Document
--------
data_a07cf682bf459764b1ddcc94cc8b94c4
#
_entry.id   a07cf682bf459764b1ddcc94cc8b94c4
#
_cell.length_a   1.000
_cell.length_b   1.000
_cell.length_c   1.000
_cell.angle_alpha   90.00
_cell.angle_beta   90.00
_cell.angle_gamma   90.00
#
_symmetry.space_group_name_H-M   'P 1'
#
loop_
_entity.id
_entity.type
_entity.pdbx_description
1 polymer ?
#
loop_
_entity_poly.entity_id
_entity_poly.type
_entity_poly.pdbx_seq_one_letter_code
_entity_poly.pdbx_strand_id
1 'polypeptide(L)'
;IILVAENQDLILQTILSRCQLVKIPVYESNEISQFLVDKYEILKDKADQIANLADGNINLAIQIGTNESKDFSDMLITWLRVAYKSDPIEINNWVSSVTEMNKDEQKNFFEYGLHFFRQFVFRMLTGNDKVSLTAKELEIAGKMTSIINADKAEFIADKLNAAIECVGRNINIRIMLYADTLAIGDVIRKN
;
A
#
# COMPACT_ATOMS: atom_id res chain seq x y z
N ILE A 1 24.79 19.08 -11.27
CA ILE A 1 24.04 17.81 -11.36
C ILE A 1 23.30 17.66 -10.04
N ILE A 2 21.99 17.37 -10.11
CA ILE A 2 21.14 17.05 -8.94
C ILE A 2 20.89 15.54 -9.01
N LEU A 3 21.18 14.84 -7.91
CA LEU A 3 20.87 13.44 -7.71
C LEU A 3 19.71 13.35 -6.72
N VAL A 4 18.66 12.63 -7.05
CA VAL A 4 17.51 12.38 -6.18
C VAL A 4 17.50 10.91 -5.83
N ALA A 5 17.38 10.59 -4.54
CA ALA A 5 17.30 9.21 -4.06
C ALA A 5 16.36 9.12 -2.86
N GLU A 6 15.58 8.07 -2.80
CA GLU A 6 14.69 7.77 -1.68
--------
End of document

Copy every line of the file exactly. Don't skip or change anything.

data_a07cf682bf459764b1ddcc94cc8b94c4
#
_entry.id   a07cf682bf459764b1ddcc94cc8b94c4
#
_cell.length_a   1.000
_cell.length_b   1.000
_cell.length_c   1.000
_cell.angle_alpha   90.00
_cell.angle_beta   90.00
_cell.angle_gamma   90.00
#
_symmetry.space_group_name_H-M   'P 1'
#
loop_
_entity.id
_entity.type
_entity.pdbx_description
1 polymer ?
#
loop_
_entity_poly.entity_id
_entity_poly.type
_entity_poly.pdbx_seq_one_letter_code
_entity_poly.pdbx_strand_id
1 'polypeptide(L)'
;IILVAENQDLILQTILSRCQLVKIPVYESNEISQFLVDKYEILKDKADQIANLADGNINLAIQIGTNESKDFSDMLITWLRVAYKSDPIEINNWVSSVTEMNKDEQKNFFEYGLHFFRQFVFRMLTGNDKVSLTAKELEIAGKMTSIINADKAEFIADKLNAAIECVGRNINIRIMLYADTLAIGDVIRKN
;
A
#
# COMPACT_ATOMS: atom_id res chain seq x y z
N ILE A 1 24.79 19.08 -11.27
CA ILE A 1 24.04 17.81 -11.36
C ILE A 1 23.30 17.66 -10.04
N ILE A 2 21.99 17.37 -10.11
CA ILE A 2 21.14 17.05 -8.94
C ILE A 2 20.89 15.54 -9.01
N LEU A 3 21.18 14.84 -7.91
CA LEU A 3 20.87 13.44 -7.71
C LEU A 3 19.71 13.35 -6.72
N VAL A 4 18.66 12.63 -7.05
CA VAL A 4 17.51 12.38 -6.18
C VAL A 4 17.50 10.91 -5.83
N ALA A 5 17.38 10.59 -4.54
CA ALA A 5 17.30 9.21 -4.06
C ALA A 5 16.36 9.12 -2.86
N GLU A 6 15.58 8.07 -2.80
CA GLU A 6 14.69 7.77 -1.68